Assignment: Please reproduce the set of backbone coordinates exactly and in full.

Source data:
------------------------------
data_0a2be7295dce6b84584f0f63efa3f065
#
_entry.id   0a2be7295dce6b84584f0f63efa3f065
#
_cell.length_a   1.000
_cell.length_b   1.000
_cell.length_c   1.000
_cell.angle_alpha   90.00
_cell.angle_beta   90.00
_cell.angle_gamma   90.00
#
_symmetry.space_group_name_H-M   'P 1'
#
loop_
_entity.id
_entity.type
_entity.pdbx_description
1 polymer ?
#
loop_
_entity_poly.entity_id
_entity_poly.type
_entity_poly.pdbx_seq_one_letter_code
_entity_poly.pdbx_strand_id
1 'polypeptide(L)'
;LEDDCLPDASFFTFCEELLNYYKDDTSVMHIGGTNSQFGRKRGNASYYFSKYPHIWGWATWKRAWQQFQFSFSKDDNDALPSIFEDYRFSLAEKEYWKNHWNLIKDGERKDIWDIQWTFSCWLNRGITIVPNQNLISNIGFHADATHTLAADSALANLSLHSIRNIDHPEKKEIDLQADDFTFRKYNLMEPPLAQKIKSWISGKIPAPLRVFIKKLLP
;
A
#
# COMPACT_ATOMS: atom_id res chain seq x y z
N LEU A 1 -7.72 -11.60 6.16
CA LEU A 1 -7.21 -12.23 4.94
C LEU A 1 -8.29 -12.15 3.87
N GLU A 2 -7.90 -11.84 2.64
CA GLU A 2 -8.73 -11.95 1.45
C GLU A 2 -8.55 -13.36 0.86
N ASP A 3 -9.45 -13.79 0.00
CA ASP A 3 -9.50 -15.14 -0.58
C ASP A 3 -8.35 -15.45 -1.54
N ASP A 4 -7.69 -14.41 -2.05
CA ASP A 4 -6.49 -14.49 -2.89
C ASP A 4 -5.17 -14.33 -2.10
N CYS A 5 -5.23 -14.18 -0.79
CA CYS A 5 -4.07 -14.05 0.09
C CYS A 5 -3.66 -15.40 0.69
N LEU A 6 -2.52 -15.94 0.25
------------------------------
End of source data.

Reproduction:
data_0a2be7295dce6b84584f0f63efa3f065
#
_entry.id   0a2be7295dce6b84584f0f63efa3f065
#
_cell.length_a   1.000
_cell.length_b   1.000
_cell.length_c   1.000
_cell.angle_alpha   90.00
_cell.angle_beta   90.00
_cell.angle_gamma   90.00
#
_symmetry.space_group_name_H-M   'P 1'
#
loop_
_entity.id
_entity.type
_entity.pdbx_description
1 polymer ?
#
loop_
_entity_poly.entity_id
_entity_poly.type
_entity_poly.pdbx_seq_one_letter_code
_entity_poly.pdbx_strand_id
1 'polypeptide(L)'
;LEDDCLPDASFFTFCEELLNYYKDDTSVMHIGGTNSQFGRKRGNASYYFSKYPHIWGWATWKRAWQQFQFSFSKDDNDALPSIFEDYRFSLAEKEYWKNHWNLIKDGERKDIWDIQWTFSCWLNRGITIVPNQNLISNIGFHADATHTLAADSALANLSLHSIRNIDHPEKKEIDLQADDFTFRKYNLMEPPLAQKIKSWISGKIPAPLRVFIKKLLP
;
A
#
# COMPACT_ATOMS: atom_id res chain seq x y z
N LEU A 1 -7.72 -11.60 6.16
CA LEU A 1 -7.21 -12.23 4.94
C LEU A 1 -8.29 -12.15 3.87
N GLU A 2 -7.90 -11.84 2.64
CA GLU A 2 -8.73 -11.95 1.45
C GLU A 2 -8.55 -13.36 0.86
N ASP A 3 -9.45 -13.79 0.00
CA ASP A 3 -9.50 -15.14 -0.58
C ASP A 3 -8.35 -15.45 -1.54
N ASP A 4 -7.69 -14.41 -2.05
CA ASP A 4 -6.49 -14.49 -2.89
C ASP A 4 -5.17 -14.33 -2.10
N CYS A 5 -5.23 -14.18 -0.79
CA CYS A 5 -4.07 -14.05 0.09
C CYS A 5 -3.66 -15.40 0.69
N LEU A 6 -2.52 -15.94 0.25